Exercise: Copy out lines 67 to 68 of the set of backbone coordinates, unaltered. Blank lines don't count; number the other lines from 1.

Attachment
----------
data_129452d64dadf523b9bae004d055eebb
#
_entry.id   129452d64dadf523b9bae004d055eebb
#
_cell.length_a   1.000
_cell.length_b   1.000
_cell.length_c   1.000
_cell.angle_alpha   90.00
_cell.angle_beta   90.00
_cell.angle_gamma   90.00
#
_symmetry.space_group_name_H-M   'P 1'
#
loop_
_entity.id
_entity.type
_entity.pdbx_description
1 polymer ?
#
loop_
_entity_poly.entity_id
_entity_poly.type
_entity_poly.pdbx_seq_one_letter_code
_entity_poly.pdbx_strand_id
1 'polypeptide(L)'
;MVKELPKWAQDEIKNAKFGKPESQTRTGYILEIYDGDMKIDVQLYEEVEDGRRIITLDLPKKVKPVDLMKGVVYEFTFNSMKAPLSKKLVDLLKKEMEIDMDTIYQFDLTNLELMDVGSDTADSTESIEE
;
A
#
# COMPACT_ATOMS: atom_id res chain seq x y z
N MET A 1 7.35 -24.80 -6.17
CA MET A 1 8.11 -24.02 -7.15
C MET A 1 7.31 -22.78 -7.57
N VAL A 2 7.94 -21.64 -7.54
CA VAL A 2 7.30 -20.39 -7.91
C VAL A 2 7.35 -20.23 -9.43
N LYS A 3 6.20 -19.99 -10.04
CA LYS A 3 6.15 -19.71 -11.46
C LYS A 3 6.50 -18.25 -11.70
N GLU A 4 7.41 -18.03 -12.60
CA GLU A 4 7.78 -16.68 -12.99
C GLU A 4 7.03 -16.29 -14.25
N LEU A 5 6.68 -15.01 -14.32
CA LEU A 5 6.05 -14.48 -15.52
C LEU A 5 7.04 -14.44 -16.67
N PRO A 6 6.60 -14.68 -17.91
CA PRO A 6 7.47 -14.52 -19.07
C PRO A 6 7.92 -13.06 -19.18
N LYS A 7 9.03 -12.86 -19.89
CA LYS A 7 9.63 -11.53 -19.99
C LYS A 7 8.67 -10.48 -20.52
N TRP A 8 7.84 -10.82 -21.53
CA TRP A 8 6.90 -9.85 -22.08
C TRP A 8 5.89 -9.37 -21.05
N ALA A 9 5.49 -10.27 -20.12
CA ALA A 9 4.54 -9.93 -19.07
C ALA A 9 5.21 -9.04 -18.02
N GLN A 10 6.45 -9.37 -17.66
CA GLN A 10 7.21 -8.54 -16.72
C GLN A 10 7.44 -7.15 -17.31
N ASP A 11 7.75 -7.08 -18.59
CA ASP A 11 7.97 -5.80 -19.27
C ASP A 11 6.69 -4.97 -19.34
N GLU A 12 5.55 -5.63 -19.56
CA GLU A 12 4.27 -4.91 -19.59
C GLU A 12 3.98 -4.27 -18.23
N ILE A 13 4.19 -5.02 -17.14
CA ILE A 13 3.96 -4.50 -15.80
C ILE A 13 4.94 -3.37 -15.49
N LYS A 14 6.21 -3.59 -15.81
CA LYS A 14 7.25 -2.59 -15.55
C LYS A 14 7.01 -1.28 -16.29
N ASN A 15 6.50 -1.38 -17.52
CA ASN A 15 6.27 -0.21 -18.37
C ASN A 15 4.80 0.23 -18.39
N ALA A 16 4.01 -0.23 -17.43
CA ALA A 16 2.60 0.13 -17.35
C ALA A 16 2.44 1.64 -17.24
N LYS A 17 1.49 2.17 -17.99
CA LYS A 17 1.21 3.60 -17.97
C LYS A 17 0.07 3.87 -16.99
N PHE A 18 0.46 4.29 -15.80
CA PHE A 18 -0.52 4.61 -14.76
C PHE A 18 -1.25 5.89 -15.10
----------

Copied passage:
N ILE A 13 4.19 -5.02 -17.14
CA ILE A 13 3.96 -4.50 -15.80